Fox Business made itself too easy of a target by accusing 2011’s “The Muppets” of being anti-capitalist for making its villain a greedy oil businessman named Tex Richman – an allegation that attracted the mockery of everyone from Jon Stewart to the Muppets themselves. Those who get bent out of shape about the politically incorrect (yet also dumb, in a good way) humor in “Muppets Most Wanted” – out this week – likely will meet the same fate.
Along with reveling in the usual joyous antics of a gang of lovable felt puppets, “Muppets Most Wanted” gets many of its laughs by profiteering off obvious cultural stereotypes, with the Muppets having decided to take their show on a tour of Europe. There are gags involving minuscule European cars, antiquated Interpol technology, French laziness, lots of accents and Berlin being “the world capital of comedy.”
Meanwhile, an evil Kermit look-alike – Constantine, a frog fashioned like a Cold War-era Bond villain – has broken out of a Siberian gulag, and Kermit is mistakenly sent there in his place. Before the current geopolitical crisis with Russia, all the time spent on a Soviet-stained set piece would have felt odd. Now it feels oddly well-timed.
Let’s be clear: This is a Muppets movie, not a Wes Anderson film. Most of the humor is geared so a 10-year-old could get it, and much of it is making fun of the Muppets themselves – in a loving, gentle way, of course.
Which is partially how it gets away with all its nation-mocking in an era when every ounce of cultural appropriation is picked apart endlessly. Muppet jokes are rarely, if ever, mean-spirited, and the most stereotypical “Muppets Most Wanted” characters are also the most endearing, be it Tina Fey as the sympathetic gulag officer or Ty Burrell as the tiny, espresso-drinking French Interpol detective.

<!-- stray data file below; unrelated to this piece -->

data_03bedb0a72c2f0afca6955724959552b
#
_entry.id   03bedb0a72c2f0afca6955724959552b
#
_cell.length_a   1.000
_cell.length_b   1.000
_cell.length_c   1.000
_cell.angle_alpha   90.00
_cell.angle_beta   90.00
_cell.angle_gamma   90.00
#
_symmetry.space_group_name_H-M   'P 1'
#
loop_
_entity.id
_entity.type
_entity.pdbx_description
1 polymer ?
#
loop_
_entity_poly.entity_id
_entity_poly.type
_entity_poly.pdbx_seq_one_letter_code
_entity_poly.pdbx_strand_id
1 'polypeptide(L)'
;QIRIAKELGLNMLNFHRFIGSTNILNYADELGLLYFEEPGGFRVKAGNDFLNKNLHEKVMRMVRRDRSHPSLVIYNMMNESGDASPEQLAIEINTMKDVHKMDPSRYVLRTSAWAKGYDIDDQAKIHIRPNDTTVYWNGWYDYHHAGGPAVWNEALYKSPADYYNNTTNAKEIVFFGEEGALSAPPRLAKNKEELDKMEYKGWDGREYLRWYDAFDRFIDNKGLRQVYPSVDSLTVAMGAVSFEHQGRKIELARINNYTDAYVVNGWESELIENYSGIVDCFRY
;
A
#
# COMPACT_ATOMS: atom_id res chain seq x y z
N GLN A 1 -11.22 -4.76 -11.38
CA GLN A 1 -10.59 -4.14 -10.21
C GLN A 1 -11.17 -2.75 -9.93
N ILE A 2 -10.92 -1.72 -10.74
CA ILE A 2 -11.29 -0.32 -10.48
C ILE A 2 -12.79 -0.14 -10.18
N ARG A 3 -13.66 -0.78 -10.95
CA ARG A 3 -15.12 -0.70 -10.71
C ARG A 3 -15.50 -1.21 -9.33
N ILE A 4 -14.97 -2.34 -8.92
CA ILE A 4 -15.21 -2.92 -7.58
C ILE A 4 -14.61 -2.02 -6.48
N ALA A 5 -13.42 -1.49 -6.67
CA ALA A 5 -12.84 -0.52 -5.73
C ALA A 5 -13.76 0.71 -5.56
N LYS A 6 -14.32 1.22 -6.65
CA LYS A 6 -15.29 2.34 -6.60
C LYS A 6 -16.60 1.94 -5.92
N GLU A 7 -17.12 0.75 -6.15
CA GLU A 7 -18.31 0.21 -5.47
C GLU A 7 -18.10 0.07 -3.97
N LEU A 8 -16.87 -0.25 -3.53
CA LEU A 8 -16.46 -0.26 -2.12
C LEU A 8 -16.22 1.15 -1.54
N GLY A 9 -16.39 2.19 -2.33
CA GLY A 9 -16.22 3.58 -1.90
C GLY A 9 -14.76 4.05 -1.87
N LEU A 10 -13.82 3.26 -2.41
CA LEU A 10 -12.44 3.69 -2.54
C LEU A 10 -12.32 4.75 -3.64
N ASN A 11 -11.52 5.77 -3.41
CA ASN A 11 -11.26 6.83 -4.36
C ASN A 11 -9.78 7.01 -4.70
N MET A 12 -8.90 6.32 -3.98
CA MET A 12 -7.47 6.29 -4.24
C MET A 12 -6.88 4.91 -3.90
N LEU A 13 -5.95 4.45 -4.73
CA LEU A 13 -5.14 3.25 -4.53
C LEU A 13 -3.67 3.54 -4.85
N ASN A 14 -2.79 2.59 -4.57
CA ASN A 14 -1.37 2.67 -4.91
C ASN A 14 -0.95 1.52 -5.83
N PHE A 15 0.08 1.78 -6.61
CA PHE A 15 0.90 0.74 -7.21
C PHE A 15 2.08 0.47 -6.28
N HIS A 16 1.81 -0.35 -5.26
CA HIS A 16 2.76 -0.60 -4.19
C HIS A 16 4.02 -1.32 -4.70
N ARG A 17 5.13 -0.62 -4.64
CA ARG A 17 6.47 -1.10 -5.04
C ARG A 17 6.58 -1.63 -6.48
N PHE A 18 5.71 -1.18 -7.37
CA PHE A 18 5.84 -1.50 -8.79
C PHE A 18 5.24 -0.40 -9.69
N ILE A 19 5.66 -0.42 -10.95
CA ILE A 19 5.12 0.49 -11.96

These jokes – like most Muppets humor – also are extremely obvious, lowbrow and goofy. Muppets films are aware of their silliness and are willing to double down on it in a way that still comes off as completely earnest. It's the kind of humor that allows the film – the sequel to the wildly successful 2011 franchise reboot – to kick off with the musical number “We're Doing a Sequel,” which includes the line, “That’s what we do in Hollywood/ And everybody knows the sequel is not quite as good.”
They’re right, it’s not. But with this technically being the seventh Muppets sequel – as Dr. Bunsen Honeydew reminds his Muppet friends – it at the very least has a little bit of an edge.
Corrected on March 21, 2014: A previous version of this story mischaracterized a joke in "Muppets Most Wanted."